Political insider: Will Trump fly to GOP Mackinac conference?
Billionaire real estate tycoon Donald Trump has been using his personal Boeing 757 airplane to travel across the country in his month-old campaign for the 2016 Republican nomination for president.
From media accounts, Trump rides the $100 million plane everywhere as he bounces between New Hampshire, Iowa and other states such as Arizona, where he delivered a fiery speech to 4,200 flag-waving supporters and accused Mexico of sending criminals into the United States.
In typical Trump style, the reality TV star's name is emblazoned in capitalized letters on the side of the twin-jet airliner.
But 757 airplanes can't land everywhere, which got the Insider wondering: How will Trump get to Mackinac Island in September for the Michigan Republican Party's leadership conference at the Grand Hotel (if he comes)?
A 757 plane can't land on the Mackinac Island Airport's 3,500-foot runway. But Trump is in luck.
His large plane can land at the nearby Pellston Regional Airport with prior approval, said Randy Bricker Jr., vice president of operations at the Emmet County airport.
Deep-pocketed Mackinac Island visitors often fly small charter jets from Pellston and Traverse City.
Bricker said Monday the airport has not received any requests for landing Trump's plane or any other 757s during the Sept. 18-20 Republican gathering on Mackinac Island.
Like the other 15 GOP presidential candidates, Trump has been invited to speak at the conference but his campaign has not yet made a commitment, said Sarah Anderson, spokeswoman for the Michigan Republican Party.
Mitchell to try again
Earlier this week, the launch of retired businessman PaulMitchell's bid for the 10th Congressional District Republican nomination centered around his recent successful crusade to defeat the Proposal 1 sales tax increase in May.
Mitchell, a former owner of the Ross Medical Education Center, made a name for himself in Republican politics last year when he spent millions of his personal fortune in a failed attempt to win the 4th Congressional District GOP primary.
Mitchell recently moved from Saginaw County to Lapeer County to be closer to family, which put him in a congressional district that happens to have an open seat next year with the planned retirement of U.S. Rep. Candice Miller, R-Harrison Township. So he decided take another stab at getting a seat in Congress.
His only elected office was a brief five-month stint on the St. Clair City Council in 2008. Mitchell resigned in May 2008 in part because he was getting married and moved to Saginaw County with his new wife and her children.
In his resignation letter to the city's mayor, Mitchell decried that his fellow council members were not willing to discuss "real budget cuts" instead of a proposed property tax increase to fund road maintenance and repairs, to which he had been open.
"A decision must be made about as to whether we keep pouring money (potentially $50,000 ... this year) into the current pool, build a new pool or get out of the pool business entirely," Mitchell wrote.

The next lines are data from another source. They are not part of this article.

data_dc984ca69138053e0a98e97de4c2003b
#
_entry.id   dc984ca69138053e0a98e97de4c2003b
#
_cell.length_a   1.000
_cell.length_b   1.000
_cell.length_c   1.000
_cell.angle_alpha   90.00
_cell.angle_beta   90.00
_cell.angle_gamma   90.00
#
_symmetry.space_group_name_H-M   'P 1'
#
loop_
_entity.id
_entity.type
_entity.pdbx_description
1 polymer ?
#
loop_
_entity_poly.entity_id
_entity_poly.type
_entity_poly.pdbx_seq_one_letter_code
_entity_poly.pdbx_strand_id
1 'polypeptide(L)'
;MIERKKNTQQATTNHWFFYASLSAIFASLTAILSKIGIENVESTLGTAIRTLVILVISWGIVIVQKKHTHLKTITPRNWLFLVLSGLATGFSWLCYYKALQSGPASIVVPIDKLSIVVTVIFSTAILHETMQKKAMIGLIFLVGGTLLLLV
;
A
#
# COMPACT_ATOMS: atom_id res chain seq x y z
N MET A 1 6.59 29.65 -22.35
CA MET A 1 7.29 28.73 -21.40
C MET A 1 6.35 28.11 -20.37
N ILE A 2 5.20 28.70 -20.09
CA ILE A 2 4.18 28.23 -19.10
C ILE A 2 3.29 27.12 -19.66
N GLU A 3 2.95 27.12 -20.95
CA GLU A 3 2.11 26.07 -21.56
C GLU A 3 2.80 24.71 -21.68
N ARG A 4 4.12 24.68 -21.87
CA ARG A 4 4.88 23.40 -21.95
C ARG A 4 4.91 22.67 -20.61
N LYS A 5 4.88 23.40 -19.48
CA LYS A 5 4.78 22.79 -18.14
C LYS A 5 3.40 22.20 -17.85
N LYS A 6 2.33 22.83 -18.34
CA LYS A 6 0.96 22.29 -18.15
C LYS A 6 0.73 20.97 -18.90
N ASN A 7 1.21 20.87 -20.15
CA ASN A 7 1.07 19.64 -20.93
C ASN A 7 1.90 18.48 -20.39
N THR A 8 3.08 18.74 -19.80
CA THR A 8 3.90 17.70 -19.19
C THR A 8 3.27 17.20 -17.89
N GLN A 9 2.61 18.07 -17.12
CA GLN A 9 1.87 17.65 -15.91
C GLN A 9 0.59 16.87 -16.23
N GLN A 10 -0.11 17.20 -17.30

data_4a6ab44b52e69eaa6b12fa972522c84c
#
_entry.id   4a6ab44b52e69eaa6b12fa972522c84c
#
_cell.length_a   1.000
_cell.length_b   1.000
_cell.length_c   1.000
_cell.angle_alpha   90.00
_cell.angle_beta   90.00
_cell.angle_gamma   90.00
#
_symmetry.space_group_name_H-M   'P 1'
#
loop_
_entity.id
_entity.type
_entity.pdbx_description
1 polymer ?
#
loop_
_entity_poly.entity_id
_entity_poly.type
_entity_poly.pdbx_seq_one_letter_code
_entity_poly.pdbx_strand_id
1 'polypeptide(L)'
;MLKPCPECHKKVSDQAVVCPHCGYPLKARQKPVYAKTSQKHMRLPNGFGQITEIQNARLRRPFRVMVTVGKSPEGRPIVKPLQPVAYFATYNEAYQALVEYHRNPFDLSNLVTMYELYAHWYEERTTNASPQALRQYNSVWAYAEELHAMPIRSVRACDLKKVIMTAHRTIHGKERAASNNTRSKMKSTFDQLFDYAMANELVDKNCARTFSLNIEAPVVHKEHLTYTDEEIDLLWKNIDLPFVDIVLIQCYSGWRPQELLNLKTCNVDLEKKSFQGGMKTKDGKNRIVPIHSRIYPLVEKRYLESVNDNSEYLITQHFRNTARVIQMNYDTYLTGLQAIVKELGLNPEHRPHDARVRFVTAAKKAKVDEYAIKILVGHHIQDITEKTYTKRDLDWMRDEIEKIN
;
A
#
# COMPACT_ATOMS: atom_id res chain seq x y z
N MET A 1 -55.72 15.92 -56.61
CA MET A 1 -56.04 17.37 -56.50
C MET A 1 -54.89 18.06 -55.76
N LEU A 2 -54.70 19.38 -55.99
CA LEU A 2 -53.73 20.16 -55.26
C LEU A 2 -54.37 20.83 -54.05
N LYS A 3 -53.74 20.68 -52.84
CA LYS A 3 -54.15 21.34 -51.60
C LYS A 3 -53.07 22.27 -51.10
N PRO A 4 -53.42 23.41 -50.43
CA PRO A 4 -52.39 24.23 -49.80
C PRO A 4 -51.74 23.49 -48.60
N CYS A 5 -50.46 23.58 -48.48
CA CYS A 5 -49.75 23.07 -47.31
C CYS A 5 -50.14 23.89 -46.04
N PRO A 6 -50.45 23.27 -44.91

Mitchell said Wednesday his struggle with St. Clair council members on getting them to slash spending in lieu of a property tax increase for road funding has parallels to the debate in Lansing over whether to raise taxes or slash other areas of the state budget to fund road repairs.
"They were unwilling to make any structural cuts to the city budget," Mitchell said his former hometown. "It's a familiar scene after Prop 1."
Walberg's fundraising lead
U.S. Rep. Tim Walberg is considered vulnerable again to a Democratic challenge in the 2016 election, but he is still raising plenty of cash for his 7th Congressional District re-election bid.
The fourth-term Republican from Tipton raised $451,000 in the second quarter ended June 30 and had $792,000 cash on hand. He is listed as one of 21 House Republican incumbents who is getting a fundraising boost from the National Republican Congressional Committee's Patriot Program.
By contrast, state Rep. Gretchen Driskell, an announced Democratic candidate from Saline, reported what her campaign called "strong second quarter fundraising" of $206,180. But Walberg still has two-and-a-half times more money on hand than Driskell's $294,868.
"The grassroots momentum we've generated in the early stages of our race shows that our neighbors in the 7th District are ready for a representative who truly represents them, and that momentum will give us the resources to win," Driskell said in a Wednesday statement.
But she seems to be falling a little behind Walberg in money compared with 2014 losing Democratic challenger Pam Byrnes, who raised $1.38 million to Walberg's $1.83 million.
Tougher on drones
The Michigan State Capitol Commission decided Monday to ban flights by drones or unpiloted aircraft over the Michigan Capitol "except under special circumstances."
The Associated Press reported that Commission Chairman Gary Randall said state police told him they could enforce the prohibition through trespassing laws.
Enter serial bill scripter Sen. Rick Jones, R-Grand Ledge, who Wednesday said he would draft legislation to ban the practice — something he said commission members wanted to "toughen" their policy.
While Jones called the buzzing of drones around the Capitol "potentially dangerous," he could envision practical exceptions.
"If the Capitol Commission wants to give out permits to trained drone photographers for a wedding, that would be appropriate," said Jones, who was disgusted last year when a "Snaketivity Scene" was put on the Capitol lawn for three days during the Christmas season.
Or how about letting drone photographers snap pictures of a future Satanic Temple holiday display or a Nativity scene?
Contributors: Chad Livengood and Richard Burr